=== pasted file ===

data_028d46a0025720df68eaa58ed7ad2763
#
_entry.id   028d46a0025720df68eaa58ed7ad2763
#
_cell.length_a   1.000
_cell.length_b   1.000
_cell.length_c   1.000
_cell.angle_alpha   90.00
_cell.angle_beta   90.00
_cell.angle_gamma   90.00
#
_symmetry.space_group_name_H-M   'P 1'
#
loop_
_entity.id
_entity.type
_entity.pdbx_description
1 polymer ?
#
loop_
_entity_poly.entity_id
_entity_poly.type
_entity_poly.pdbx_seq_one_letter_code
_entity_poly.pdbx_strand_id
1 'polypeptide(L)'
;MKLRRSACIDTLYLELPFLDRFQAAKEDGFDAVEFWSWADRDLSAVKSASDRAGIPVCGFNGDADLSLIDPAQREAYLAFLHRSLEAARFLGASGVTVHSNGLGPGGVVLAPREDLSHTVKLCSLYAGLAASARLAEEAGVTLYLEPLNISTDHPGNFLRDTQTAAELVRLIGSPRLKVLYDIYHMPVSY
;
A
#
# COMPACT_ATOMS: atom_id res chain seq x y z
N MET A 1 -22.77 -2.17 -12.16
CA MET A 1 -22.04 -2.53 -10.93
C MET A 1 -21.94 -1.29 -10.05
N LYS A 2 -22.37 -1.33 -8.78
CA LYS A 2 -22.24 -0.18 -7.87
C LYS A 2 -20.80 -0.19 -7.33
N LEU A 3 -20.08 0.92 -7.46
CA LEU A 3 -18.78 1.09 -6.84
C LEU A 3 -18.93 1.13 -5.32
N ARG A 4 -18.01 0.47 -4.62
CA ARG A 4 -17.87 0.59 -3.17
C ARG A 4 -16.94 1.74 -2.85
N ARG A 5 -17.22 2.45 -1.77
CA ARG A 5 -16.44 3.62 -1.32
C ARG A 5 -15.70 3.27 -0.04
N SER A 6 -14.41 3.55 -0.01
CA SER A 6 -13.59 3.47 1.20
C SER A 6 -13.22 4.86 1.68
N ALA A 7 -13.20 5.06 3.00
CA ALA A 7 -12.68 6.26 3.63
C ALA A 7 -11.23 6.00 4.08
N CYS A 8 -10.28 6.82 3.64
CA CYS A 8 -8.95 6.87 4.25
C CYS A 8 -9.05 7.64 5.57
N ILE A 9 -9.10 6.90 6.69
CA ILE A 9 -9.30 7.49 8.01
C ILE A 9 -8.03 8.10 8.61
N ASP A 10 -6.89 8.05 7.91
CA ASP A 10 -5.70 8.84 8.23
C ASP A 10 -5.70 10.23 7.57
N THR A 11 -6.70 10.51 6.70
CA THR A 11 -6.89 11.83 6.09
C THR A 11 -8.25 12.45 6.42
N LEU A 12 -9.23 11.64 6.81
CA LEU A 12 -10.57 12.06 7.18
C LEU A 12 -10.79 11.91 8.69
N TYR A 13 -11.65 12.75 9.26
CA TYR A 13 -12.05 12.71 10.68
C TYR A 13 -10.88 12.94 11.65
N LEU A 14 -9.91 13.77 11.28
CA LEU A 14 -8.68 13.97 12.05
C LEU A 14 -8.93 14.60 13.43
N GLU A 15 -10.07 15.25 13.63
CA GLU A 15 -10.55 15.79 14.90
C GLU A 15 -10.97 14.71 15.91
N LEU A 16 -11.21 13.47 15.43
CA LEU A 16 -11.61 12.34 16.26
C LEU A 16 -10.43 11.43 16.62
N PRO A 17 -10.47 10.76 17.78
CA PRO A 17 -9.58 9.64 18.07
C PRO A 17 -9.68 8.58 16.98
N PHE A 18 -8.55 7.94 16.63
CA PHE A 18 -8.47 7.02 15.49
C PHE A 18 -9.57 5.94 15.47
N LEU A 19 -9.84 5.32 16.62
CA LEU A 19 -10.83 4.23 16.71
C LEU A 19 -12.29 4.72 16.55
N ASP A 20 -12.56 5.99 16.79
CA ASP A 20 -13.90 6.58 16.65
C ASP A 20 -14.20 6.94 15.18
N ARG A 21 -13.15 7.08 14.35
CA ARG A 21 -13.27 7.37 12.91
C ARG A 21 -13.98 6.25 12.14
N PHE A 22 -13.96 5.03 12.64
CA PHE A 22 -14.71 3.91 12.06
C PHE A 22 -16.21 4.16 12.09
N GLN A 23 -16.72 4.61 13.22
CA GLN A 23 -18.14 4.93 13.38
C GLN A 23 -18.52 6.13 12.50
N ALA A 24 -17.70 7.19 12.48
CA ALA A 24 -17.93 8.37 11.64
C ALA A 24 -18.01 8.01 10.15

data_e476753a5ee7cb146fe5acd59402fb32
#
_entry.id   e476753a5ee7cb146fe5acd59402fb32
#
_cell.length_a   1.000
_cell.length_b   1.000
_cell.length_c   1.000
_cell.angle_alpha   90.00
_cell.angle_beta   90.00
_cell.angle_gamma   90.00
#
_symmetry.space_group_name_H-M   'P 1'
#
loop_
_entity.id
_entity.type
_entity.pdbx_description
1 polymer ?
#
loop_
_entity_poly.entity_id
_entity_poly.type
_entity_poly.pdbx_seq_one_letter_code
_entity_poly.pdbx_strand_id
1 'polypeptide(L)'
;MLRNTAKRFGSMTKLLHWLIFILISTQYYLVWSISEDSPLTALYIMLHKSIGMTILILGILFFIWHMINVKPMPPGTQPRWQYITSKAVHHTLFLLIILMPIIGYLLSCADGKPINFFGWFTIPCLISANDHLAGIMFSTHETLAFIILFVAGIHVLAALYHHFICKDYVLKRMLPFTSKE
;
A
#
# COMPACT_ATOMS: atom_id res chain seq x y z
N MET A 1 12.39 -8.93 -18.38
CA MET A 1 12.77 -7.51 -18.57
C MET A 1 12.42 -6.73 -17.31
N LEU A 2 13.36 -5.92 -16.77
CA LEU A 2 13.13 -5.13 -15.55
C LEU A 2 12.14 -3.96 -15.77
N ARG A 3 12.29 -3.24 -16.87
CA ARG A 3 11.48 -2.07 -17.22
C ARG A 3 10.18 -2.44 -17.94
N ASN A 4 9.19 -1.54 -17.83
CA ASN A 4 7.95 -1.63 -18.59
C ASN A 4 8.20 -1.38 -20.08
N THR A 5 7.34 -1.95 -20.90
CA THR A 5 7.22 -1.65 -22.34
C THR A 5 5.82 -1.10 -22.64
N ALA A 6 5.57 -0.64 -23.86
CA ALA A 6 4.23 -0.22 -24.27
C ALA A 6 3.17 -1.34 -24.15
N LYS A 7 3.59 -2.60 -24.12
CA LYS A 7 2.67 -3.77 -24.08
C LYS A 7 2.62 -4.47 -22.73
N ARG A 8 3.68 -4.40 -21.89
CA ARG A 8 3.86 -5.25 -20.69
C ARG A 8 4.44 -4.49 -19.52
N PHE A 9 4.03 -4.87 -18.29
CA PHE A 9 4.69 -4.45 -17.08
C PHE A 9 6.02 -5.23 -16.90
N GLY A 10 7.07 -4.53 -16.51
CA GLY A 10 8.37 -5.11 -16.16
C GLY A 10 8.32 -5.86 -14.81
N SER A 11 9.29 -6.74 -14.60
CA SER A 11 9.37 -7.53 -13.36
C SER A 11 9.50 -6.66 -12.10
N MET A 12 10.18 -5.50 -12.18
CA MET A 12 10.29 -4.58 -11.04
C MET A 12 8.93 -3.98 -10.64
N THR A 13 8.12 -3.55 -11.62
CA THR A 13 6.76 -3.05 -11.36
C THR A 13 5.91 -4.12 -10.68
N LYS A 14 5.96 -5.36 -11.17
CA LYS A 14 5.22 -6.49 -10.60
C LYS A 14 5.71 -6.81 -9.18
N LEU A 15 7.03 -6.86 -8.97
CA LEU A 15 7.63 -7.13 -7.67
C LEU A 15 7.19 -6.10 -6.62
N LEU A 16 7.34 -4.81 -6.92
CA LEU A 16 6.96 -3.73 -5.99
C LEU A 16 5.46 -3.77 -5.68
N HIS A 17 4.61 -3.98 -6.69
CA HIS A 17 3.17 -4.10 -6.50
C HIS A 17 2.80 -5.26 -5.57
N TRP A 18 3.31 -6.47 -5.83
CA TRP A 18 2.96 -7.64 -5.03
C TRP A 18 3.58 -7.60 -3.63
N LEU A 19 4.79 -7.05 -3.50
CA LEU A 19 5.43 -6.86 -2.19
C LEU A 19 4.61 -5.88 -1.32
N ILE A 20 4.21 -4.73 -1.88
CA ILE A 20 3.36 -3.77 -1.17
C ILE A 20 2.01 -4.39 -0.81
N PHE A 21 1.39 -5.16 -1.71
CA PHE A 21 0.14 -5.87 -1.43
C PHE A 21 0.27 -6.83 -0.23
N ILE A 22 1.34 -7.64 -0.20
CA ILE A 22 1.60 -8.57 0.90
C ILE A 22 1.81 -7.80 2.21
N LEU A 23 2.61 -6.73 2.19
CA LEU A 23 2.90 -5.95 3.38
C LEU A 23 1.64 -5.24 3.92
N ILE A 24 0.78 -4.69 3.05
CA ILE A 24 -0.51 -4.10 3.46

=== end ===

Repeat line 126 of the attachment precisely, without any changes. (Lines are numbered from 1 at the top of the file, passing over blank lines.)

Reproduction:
_entity_poly.pdbx_strand_id